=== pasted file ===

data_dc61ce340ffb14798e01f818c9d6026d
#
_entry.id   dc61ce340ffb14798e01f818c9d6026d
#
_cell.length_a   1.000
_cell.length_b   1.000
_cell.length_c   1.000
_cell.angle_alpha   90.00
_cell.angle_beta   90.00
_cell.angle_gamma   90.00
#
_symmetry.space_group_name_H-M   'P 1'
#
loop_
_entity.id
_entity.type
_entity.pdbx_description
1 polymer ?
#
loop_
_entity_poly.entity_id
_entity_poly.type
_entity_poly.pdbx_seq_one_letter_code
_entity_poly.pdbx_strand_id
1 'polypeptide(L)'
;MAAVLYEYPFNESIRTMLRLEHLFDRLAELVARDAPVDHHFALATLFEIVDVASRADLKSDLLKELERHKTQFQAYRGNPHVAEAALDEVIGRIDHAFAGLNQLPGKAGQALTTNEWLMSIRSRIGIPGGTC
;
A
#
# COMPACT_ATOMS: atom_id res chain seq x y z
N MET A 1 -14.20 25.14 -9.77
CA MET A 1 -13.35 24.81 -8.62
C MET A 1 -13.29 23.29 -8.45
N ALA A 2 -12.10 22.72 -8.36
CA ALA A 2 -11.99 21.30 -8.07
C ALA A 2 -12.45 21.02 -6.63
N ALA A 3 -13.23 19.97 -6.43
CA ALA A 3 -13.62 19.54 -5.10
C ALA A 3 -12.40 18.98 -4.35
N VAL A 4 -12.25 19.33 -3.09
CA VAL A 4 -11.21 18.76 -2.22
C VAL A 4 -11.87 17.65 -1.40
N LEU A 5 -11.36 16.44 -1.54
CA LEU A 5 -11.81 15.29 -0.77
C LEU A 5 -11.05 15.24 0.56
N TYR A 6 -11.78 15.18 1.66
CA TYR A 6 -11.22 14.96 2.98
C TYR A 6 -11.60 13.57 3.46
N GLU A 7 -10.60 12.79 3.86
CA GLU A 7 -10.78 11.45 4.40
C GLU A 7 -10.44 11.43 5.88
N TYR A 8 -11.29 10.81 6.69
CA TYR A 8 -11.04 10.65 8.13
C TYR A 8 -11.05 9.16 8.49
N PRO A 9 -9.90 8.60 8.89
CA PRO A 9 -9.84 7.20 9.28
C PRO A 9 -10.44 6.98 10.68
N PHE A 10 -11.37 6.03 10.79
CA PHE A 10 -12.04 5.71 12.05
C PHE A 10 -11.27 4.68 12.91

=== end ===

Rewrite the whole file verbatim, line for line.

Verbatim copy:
data_dc61ce340ffb14798e01f818c9d6026d
#
_entry.id   dc61ce340ffb14798e01f818c9d6026d
#
_cell.length_a   1.000
_cell.length_b   1.000
_cell.length_c   1.000
_cell.angle_alpha   90.00
_cell.angle_beta   90.00
_cell.angle_gamma   90.00
#
_symmetry.space_group_name_H-M   'P 1'
#
loop_
_entity.id
_entity.type
_entity.pdbx_description
1 polymer ?
#
loop_
_entity_poly.entity_id
_entity_poly.type
_entity_poly.pdbx_seq_one_letter_code
_entity_poly.pdbx_strand_id
1 'polypeptide(L)'
;MAAVLYEYPFNESIRTMLRLEHLFDRLAELVARDAPVDHHFALATLFEIVDVASRADLKSDLLKELERHKTQFQAYRGNPHVAEAALDEVIGRIDHAFAGLNQLPGKAGQALTTNEWLMSIRSRIGIPGGTC
;
A
#
# COMPACT_ATOMS: atom_id res chain seq x y z
N MET A 1 -14.20 25.14 -9.77
CA MET A 1 -13.35 24.81 -8.62
C MET A 1 -13.29 23.29 -8.45
N ALA A 2 -12.10 22.72 -8.36
CA ALA A 2 -11.99 21.30 -8.07
C ALA A 2 -12.45 21.02 -6.63
N ALA A 3 -13.23 19.97 -6.43
CA ALA A 3 -13.62 19.54 -5.10
C ALA A 3 -12.40 18.98 -4.35
N VAL A 4 -12.25 19.33 -3.09
CA VAL A 4 -11.21 18.76 -2.22
C VAL A 4 -11.87 17.65 -1.40
N LEU A 5 -11.36 16.44 -1.54
CA LEU A 5 -11.81 15.29 -0.77
C LEU A 5 -11.05 15.24 0.56
N TYR A 6 -11.78 15.18 1.66
CA TYR A 6 -11.22 14.96 2.98
C TYR A 6 -11.60 13.57 3.46
N GLU A 7 -10.60 12.79 3.86
CA GLU A 7 -10.78 11.45 4.40
C GLU A 7 -10.44 11.43 5.88
N TYR A 8 -11.29 10.81 6.69
CA TYR A 8 -11.04 10.65 8.13
C TYR A 8 -11.05 9.16 8.49
N PRO A 9 -9.90 8.60 8.89
CA PRO A 9 -9.84 7.20 9.28
C PRO A 9 -10.44 6.98 10.68
N PHE A 10 -11.37 6.03 10.79
CA PHE A 10 -12.04 5.71 12.05
C PHE A 10 -11.27 4.68 12.91